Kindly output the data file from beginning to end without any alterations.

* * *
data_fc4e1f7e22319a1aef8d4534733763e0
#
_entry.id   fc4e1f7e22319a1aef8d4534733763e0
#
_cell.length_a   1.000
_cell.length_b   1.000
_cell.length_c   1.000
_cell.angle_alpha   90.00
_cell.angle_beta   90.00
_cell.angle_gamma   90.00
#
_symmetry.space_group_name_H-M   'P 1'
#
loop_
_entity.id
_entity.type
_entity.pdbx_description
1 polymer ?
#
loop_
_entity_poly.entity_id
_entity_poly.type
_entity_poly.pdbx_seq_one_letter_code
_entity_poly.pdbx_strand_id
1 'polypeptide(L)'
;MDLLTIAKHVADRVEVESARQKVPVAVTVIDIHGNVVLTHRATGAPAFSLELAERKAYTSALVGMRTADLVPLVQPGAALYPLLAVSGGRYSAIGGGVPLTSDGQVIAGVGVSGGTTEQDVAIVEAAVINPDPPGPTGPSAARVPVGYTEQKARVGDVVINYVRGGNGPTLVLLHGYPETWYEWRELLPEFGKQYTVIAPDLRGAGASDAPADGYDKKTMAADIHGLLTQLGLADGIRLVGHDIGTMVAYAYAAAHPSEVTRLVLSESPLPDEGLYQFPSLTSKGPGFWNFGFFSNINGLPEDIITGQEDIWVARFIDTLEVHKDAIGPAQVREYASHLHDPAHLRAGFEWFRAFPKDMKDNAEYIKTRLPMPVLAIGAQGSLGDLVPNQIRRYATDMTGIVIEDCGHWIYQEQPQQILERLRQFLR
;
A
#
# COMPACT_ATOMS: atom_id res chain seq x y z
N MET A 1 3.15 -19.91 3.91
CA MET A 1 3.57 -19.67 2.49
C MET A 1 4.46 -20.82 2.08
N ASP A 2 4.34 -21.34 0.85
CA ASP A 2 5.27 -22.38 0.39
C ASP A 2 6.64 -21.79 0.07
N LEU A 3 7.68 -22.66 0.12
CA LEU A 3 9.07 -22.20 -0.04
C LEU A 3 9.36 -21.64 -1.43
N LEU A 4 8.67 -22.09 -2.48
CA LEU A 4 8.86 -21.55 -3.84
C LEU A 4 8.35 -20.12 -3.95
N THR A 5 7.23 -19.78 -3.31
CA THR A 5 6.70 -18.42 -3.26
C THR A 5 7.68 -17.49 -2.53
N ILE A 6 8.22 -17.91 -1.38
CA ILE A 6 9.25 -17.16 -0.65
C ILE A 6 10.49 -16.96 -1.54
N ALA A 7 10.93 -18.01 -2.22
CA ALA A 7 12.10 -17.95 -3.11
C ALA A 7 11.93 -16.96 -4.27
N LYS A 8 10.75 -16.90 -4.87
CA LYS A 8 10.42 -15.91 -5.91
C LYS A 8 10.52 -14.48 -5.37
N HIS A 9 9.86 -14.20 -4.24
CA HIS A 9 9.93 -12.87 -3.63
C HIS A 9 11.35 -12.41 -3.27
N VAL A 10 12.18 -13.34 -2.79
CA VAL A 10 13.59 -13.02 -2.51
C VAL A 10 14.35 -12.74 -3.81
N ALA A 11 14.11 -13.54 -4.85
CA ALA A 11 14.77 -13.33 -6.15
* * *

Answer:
data_fc4e1f7e22319a1aef8d4534733763e0
#
_entry.id   fc4e1f7e22319a1aef8d4534733763e0
#
_cell.length_a   1.000
_cell.length_b   1.000
_cell.length_c   1.000
_cell.angle_alpha   90.00
_cell.angle_beta   90.00
_cell.angle_gamma   90.00
#
_symmetry.space_group_name_H-M   'P 1'
#
loop_
_entity.id
_entity.type
_entity.pdbx_description
1 polymer ?
#
loop_
_entity_poly.entity_id
_entity_poly.type
_entity_poly.pdbx_seq_one_letter_code
_entity_poly.pdbx_strand_id
1 'polypeptide(L)'
;MDLLTIAKHVADRVEVESARQKVPVAVTVIDIHGNVVLTHRATGAPAFSLELAERKAYTSALVGMRTADLVPLVQPGAALYPLLAVSGGRYSAIGGGVPLTSDGQVIAGVGVSGGTTEQDVAIVEAAVINPDPPGPTGPSAARVPVGYTEQKARVGDVVINYVRGGNGPTLVLLHGYPETWYEWRELLPEFGKQYTVIAPDLRGAGASDAPADGYDKKTMAADIHGLLTQLGLADGIRLVGHDIGTMVAYAYAAAHPSEVTRLVLSESPLPDEGLYQFPSLTSKGPGFWNFGFFSNINGLPEDIITGQEDIWVARFIDTLEVHKDAIGPAQVREYASHLHDPAHLRAGFEWFRAFPKDMKDNAEYIKTRLPMPVLAIGAQGSLGDLVPNQIRRYATDMTGIVIEDCGHWIYQEQPQQILERLRQFLR
;
A
#
# COMPACT_ATOMS: atom_id res chain seq x y z
N MET A 1 3.15 -19.91 3.91
CA MET A 1 3.57 -19.67 2.49
C MET A 1 4.46 -20.82 2.08
N ASP A 2 4.34 -21.34 0.85
CA ASP A 2 5.27 -22.38 0.39
C ASP A 2 6.64 -21.79 0.07
N LEU A 3 7.68 -22.66 0.12
CA LEU A 3 9.07 -22.20 -0.04
C LEU A 3 9.36 -21.64 -1.43
N LEU A 4 8.67 -22.09 -2.48
CA LEU A 4 8.86 -21.55 -3.84
C LEU A 4 8.35 -20.12 -3.95
N THR A 5 7.23 -19.78 -3.31
CA THR A 5 6.70 -18.42 -3.26
C THR A 5 7.68 -17.49 -2.53
N ILE A 6 8.22 -17.91 -1.38
CA ILE A 6 9.25 -17.16 -0.65
C ILE A 6 10.49 -16.96 -1.54
N ALA A 7 10.93 -18.01 -2.22
CA ALA A 7 12.10 -17.95 -3.11
C ALA A 7 11.93 -16.96 -4.27
N LYS A 8 10.75 -16.90 -4.87
CA LYS A 8 10.42 -15.91 -5.91
C LYS A 8 10.52 -14.48 -5.37
N HIS A 9 9.86 -14.20 -4.24
CA HIS A 9 9.93 -12.87 -3.63
C HIS A 9 11.35 -12.41 -3.27
N VAL A 10 12.18 -13.34 -2.79
CA VAL A 10 13.59 -13.02 -2.51
C VAL A 10 14.35 -12.74 -3.81
N ALA A 11 14.11 -13.54 -4.85
CA ALA A 11 14.77 -13.33 -6.15